Here's a question that's come up more than a few times this week, and one I feel is pretty easy to answer: Is a film automatically better when you can relate to it? When you can relate to its setting, its characters, its story? The film that sparked this debate was The Wackness; a film, I feel, is better when you can relate to it. When you happen to be a product of the '90s or, perhaps, someone who grew up in New York City. Fellow Cinematical writer Scott Weinberg ventured to argue that a film with a weak story and forced dialogue is still a film with a weak story and forced dialogue no matter how much you can relate to it and its world.

Then again, if you can easily relate to the film, you might not notice things like dialogue and (maybe) story because you're so caught up in feeling the film, versus watching the film. Immediately after attending a screening of The Wackness, I asked a few friends what they thought of the film and every single one of them began with the same statement: "I loved it because I remember growing up at that time, listening to that music and hanging out with those types of kids." After pausing for a moment, I realized I felt the same exact way they did. Yes, I noticed the film's flaws (which I pointed out in my review), but because I could easily relate, those flaws didn't bother me as much.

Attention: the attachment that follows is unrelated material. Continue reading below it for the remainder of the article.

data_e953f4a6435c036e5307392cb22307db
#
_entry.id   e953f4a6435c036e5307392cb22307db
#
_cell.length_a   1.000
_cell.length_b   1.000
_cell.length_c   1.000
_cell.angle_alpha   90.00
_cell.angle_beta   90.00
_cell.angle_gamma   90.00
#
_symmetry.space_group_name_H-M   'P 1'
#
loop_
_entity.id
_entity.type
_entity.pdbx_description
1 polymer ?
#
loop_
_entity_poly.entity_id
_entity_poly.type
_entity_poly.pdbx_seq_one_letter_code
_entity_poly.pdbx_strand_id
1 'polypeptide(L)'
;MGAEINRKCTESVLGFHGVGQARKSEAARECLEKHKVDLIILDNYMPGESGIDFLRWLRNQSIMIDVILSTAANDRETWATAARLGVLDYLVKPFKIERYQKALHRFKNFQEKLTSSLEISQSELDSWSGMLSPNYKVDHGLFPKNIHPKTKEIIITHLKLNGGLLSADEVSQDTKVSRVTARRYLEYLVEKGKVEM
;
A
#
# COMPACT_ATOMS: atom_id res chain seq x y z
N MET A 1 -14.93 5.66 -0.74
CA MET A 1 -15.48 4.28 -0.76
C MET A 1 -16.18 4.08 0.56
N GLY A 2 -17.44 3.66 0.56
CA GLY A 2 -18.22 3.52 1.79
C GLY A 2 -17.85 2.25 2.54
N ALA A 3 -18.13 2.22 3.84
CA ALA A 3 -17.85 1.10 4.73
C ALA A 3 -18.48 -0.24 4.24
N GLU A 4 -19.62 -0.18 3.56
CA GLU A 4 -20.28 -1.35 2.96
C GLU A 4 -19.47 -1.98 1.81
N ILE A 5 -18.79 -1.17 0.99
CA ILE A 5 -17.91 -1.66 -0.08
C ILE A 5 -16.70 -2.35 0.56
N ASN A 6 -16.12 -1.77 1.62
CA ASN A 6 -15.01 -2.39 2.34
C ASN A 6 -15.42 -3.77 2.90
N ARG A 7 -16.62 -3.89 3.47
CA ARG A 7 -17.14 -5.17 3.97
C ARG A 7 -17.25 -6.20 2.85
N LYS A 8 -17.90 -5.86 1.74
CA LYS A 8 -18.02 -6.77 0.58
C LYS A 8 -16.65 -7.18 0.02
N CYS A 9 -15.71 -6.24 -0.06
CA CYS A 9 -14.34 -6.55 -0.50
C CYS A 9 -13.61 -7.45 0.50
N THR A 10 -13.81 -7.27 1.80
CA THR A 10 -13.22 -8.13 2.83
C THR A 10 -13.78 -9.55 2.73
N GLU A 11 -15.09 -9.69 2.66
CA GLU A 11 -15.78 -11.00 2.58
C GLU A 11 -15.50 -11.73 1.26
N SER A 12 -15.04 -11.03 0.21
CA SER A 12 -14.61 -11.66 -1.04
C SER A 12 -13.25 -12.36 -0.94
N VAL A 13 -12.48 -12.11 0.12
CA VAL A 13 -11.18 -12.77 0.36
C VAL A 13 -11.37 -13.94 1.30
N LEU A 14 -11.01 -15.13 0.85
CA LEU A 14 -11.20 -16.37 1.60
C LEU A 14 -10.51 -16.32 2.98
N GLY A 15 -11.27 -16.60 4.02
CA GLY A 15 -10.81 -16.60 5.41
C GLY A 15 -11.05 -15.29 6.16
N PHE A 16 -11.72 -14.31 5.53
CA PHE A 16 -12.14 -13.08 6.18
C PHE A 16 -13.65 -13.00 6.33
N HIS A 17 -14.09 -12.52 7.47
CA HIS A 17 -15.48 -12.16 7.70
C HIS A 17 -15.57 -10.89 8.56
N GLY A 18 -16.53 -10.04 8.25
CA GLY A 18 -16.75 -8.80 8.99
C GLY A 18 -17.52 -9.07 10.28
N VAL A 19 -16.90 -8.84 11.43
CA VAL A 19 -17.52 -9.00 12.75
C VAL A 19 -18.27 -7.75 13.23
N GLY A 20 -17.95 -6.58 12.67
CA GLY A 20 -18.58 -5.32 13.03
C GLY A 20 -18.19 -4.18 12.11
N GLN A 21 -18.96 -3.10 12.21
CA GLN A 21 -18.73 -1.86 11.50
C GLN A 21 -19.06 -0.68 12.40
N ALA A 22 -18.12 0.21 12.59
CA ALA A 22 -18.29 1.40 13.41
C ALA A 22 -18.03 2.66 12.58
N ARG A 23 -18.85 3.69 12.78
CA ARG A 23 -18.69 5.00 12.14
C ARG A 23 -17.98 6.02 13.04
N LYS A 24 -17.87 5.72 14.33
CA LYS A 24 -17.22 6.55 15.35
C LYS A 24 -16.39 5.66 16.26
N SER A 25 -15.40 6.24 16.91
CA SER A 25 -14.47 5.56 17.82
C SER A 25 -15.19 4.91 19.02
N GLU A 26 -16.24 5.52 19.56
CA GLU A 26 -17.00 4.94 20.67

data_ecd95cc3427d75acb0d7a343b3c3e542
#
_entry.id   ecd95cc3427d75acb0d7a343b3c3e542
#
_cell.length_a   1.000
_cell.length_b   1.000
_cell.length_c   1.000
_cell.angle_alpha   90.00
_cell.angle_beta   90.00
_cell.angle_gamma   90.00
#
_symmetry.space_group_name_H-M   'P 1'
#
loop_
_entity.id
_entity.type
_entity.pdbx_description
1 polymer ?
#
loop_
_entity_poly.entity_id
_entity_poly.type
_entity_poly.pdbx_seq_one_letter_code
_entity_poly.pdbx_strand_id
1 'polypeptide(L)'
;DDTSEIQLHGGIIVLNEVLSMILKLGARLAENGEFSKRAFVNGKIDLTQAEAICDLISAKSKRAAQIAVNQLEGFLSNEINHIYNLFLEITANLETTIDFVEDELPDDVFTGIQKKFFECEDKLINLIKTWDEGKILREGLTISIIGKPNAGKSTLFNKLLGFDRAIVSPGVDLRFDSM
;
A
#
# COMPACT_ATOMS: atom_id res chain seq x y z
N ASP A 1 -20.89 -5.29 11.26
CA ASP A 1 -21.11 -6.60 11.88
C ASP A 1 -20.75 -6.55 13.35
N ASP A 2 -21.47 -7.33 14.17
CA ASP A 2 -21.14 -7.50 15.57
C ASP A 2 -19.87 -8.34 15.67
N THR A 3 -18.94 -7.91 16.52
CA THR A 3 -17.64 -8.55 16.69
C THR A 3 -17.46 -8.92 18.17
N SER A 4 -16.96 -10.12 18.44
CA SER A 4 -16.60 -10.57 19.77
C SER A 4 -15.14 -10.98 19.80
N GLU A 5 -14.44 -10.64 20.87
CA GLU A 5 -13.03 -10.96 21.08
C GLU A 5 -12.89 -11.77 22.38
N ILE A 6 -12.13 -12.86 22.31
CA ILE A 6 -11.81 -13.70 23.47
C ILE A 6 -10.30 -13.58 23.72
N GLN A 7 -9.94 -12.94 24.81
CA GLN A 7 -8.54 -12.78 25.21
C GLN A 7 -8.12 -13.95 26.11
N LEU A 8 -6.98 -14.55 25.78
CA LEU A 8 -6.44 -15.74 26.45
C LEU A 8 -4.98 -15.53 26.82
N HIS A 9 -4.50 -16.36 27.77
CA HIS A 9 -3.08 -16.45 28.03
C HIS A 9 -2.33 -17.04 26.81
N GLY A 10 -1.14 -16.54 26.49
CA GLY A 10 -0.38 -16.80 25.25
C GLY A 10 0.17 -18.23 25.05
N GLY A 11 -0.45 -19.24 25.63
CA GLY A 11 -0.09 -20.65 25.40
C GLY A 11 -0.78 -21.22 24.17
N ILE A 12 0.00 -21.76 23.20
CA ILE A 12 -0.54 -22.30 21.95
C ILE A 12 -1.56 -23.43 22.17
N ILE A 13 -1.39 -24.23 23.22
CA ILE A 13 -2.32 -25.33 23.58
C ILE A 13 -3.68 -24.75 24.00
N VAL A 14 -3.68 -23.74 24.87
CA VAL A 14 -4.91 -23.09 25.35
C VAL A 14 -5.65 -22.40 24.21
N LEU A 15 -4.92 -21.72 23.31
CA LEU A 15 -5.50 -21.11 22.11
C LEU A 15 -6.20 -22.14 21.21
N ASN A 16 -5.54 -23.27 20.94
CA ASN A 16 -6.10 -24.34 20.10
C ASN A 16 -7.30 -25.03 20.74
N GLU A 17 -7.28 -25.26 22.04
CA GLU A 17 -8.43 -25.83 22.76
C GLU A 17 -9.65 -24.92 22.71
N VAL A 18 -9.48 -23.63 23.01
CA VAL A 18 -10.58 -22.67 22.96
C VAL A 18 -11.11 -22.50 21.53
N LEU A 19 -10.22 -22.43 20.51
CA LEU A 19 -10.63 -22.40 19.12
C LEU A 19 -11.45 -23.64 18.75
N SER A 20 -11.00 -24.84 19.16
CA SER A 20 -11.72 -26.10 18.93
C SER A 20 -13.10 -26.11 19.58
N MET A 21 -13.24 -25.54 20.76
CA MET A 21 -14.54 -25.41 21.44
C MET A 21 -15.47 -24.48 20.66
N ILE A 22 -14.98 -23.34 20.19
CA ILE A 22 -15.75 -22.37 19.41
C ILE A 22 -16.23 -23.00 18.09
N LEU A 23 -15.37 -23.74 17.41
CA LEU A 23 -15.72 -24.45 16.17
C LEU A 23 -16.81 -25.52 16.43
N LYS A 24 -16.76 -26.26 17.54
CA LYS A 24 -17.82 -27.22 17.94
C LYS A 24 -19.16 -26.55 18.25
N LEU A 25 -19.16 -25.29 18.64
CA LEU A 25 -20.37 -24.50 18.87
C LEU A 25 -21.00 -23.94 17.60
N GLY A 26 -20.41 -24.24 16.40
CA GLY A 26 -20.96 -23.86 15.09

Have you ever found yourself in a similar situation? Where, despite the film's flaws, you liked it a whole lot more because you could easily relate to it? And is a film automatically better when you can relate to it? Sound off below ...
categories Movies, Cinematical